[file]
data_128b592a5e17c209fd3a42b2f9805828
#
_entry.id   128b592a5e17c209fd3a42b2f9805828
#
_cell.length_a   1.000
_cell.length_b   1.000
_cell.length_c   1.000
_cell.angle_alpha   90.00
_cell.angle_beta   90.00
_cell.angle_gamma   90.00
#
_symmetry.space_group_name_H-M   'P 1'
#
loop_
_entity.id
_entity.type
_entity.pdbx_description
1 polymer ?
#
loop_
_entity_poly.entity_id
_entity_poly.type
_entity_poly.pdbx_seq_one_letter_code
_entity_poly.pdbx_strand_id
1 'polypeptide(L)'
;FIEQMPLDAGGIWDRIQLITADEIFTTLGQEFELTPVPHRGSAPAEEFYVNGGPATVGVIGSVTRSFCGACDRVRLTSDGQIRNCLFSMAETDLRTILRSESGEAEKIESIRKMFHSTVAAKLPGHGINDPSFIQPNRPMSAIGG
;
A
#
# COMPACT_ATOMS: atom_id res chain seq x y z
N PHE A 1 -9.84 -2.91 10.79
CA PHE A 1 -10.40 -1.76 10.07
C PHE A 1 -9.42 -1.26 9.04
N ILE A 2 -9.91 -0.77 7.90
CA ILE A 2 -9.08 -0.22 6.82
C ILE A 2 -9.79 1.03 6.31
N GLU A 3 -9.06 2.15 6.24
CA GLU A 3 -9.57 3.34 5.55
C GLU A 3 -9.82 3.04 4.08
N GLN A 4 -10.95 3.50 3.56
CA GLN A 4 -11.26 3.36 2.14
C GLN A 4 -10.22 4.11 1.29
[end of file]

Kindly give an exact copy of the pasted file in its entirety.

data_128b592a5e17c209fd3a42b2f9805828
#
_entry.id   128b592a5e17c209fd3a42b2f9805828
#
_cell.length_a   1.000
_cell.length_b   1.000
_cell.length_c   1.000
_cell.angle_alpha   90.00
_cell.angle_beta   90.00
_cell.angle_gamma   90.00
#
_symmetry.space_group_name_H-M   'P 1'
#
loop_
_entity.id
_entity.type
_entity.pdbx_description
1 polymer ?
#
loop_
_entity_poly.entity_id
_entity_poly.type
_entity_poly.pdbx_seq_one_letter_code
_entity_poly.pdbx_strand_id
1 'polypeptide(L)'
;FIEQMPLDAGGIWDRIQLITADEIFTTLGQEFELTPVPHRGSAPAEEFYVNGGPATVGVIGSVTRSFCGACDRVRLTSDGQIRNCLFSMAETDLRTILRSESGEAEKIESIRKMFHSTVAAKLPGHGINDPSFIQPNRPMSAIGG
;
A
#
# COMPACT_ATOMS: atom_id res chain seq x y z
N PHE A 1 -9.84 -2.91 10.79
CA PHE A 1 -10.40 -1.76 10.07
C PHE A 1 -9.42 -1.26 9.04
N ILE A 2 -9.91 -0.77 7.90
CA ILE A 2 -9.08 -0.22 6.82
C ILE A 2 -9.79 1.03 6.31
N GLU A 3 -9.06 2.15 6.24
CA GLU A 3 -9.57 3.34 5.55
C GLU A 3 -9.82 3.04 4.08
N GLN A 4 -10.95 3.50 3.56
CA GLN A 4 -11.26 3.36 2.14
C GLN A 4 -10.22 4.11 1.29